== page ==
But some county residents say that school board rules prohibit naming schools after living people. They favor other names, including Springdale-Ardmore High; James C. Fletcher High, after a late former mayor of Landover; or G. Van Standifer High, after the late founder of the Midnight Basketball League.

Johnson said that the board can waive those requirements and that he came to favor Flowers after a community group pitched the name several years ago.

The boundary proposal for Ardmore High is a draft. Changes could be made by the county Board of Education, which will vote on the final plan Feb. 24.

The second of two public hearings will be at 7 p.m. Feb. 2 at Eleanor Roosevelt High School, 7601 Hanover Pkwy., Greenbelt.

Comments also may be submitted by e-mail to Bill Greene, the system's director of pupil accounting and school boundaries, at bgreene@pgcps.org. Voice messages may be left at 301-627-4278.

New Boundaries

The school system has released proposed boundaries for the new high school (unofficially called Ardmore) that will open this fall in Springdale. Thirteen existing high schools will be affected by the proposal. Here is a list of those schools and how their enrollments and demographics are projected to change in five years if the boundary changes are adopted by the school board:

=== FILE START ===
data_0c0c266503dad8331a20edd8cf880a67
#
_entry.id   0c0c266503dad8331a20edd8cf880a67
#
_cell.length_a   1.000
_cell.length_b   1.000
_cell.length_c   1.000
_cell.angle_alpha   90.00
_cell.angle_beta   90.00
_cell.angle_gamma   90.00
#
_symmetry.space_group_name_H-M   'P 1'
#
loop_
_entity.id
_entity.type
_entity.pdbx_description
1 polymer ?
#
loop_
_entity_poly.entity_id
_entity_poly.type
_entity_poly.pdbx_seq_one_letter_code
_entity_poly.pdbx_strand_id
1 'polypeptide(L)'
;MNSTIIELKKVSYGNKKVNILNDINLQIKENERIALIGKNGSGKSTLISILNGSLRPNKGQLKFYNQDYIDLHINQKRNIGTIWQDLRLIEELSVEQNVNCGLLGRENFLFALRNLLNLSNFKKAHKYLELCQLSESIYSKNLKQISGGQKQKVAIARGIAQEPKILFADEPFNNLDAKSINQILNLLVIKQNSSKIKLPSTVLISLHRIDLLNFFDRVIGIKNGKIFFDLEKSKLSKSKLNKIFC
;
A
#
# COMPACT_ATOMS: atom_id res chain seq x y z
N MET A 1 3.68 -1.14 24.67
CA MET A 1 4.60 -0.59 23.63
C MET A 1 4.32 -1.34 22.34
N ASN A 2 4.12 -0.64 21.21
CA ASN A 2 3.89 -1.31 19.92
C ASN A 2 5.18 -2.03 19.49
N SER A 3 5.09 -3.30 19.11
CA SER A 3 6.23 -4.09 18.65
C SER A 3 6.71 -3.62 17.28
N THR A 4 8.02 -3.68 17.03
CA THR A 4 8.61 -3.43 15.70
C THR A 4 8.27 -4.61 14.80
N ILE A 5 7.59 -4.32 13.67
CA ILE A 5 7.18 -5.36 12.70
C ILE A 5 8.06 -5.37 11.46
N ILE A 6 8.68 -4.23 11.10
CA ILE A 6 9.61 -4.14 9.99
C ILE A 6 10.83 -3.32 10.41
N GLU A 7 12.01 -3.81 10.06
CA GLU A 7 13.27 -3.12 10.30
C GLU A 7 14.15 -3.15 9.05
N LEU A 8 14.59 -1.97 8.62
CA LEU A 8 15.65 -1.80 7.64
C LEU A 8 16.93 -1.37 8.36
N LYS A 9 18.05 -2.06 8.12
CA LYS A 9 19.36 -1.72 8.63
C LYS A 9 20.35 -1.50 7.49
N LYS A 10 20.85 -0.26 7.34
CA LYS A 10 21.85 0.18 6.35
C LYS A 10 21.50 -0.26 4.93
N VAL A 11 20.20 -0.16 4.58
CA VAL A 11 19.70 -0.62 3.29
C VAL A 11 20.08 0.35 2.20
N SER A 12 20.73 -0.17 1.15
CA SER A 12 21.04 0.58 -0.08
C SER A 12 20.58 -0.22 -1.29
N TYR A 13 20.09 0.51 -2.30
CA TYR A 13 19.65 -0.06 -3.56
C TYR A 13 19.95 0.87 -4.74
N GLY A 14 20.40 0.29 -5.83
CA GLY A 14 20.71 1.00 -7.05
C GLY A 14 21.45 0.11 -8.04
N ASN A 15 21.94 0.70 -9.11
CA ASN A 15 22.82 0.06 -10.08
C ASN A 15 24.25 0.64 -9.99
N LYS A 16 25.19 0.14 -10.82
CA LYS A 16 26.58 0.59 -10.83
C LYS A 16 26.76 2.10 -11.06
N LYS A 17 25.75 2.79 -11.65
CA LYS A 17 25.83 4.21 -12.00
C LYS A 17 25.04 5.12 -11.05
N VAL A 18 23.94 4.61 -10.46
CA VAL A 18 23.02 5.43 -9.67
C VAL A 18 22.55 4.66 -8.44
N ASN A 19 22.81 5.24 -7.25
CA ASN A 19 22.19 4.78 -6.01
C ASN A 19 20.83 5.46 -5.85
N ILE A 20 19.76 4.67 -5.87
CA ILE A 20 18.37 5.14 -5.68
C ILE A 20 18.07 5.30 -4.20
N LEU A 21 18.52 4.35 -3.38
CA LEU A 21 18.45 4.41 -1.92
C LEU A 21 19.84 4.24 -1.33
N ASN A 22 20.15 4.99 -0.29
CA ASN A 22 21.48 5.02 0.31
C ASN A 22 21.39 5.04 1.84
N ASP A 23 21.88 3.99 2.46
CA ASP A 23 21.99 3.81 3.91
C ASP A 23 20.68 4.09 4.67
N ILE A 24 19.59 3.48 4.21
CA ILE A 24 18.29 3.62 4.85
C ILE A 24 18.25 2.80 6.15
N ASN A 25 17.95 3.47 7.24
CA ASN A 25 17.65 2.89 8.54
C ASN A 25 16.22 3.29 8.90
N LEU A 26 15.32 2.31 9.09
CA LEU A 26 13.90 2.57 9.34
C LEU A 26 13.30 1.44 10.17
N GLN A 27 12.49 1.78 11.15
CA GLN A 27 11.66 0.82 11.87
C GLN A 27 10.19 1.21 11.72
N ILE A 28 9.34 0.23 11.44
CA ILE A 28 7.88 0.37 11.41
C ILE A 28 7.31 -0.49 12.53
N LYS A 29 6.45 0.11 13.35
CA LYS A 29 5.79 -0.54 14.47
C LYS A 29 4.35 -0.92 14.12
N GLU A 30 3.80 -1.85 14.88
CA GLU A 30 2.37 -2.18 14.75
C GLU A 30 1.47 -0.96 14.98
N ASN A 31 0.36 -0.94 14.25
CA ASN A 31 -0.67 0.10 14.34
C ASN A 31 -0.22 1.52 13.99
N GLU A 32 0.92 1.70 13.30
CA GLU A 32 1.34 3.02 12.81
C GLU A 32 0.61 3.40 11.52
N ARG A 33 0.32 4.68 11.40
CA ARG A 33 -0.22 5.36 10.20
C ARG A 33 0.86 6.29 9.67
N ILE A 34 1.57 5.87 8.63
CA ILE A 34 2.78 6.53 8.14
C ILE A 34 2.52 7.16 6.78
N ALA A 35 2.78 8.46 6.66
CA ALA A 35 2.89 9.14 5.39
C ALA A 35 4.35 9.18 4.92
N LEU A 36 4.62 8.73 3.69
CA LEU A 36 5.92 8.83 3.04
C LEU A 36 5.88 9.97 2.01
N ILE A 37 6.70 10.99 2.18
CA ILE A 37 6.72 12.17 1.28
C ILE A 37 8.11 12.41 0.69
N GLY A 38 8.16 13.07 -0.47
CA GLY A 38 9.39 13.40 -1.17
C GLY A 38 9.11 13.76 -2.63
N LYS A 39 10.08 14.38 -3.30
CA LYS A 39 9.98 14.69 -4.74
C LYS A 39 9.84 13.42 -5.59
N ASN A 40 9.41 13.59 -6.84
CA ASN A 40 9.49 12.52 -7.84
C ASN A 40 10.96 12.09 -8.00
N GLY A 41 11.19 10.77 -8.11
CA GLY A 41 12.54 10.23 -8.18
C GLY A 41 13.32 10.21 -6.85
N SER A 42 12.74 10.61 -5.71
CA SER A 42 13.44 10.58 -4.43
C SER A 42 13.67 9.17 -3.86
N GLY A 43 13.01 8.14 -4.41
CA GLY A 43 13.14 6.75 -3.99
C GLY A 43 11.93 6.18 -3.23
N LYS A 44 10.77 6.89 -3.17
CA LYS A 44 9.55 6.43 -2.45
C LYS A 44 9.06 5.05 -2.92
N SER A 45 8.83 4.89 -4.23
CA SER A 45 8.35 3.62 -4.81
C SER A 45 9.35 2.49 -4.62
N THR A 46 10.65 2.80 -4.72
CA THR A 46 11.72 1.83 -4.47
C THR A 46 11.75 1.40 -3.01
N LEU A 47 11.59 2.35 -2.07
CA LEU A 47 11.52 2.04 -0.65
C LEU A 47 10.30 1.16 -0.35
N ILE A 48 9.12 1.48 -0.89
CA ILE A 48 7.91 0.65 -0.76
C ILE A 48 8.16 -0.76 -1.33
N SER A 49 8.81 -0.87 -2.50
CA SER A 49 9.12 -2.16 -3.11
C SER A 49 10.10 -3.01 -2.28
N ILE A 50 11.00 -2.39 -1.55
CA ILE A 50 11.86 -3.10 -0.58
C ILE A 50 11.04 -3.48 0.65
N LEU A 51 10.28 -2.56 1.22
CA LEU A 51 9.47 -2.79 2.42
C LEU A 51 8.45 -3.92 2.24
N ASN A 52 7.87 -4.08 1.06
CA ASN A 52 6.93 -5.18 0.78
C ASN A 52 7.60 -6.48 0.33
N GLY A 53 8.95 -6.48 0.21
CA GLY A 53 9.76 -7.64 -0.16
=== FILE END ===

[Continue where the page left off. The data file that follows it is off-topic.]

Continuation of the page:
Capacity Diversity Poverty

School 1999 2004 1999 2004 1999 2004

Bladensburg 75.4% 95.8% 76.7% 76.6% 37.0% 35.6%

Bowie 129.3 122.2 46.3 36.1 9.4 4.8

Central 106.3 102.6 84.9 96.5 32.3 34.5

Crossland 77.8 79.7 94.2 92.7 21.8 21.1

DuVal 80.8 106.9 92.5 83.8 25.9 24.2

Fairmont 93.3 100.8 93.3 98.6 31.6 33.5

Forestville 72.6 88.6 98.3 97.0 43.5 38.4

High Point 92.6 102.4 53.7 52.7 29.7 28.4

Largo 121.5 105.1 96.5 94.2 13.5 12.4

Northwestern 97.9 91.9 69.2 62.9 34.1 31.2

Parkdale 106.3 97.2 77.3 75.6 36.0 33.1

Roosevelt 138.0 111.5 57.9 56.2 16.7 21.0

Suitland 98.4 105.9 91.7 96.8 15.7 18.9

Ardmore** n/a 95.4 n/a 96.0 n/a 21.6

* Capacity: How full the building is compared with how many students it was designed to hold.

* Diversity: Percentage of African American students at the school.

* Poverty: Percentage of students living in poverty who attend the school.

** Ardmore will open in August.

SOURCE: Prince George's County Public Schools.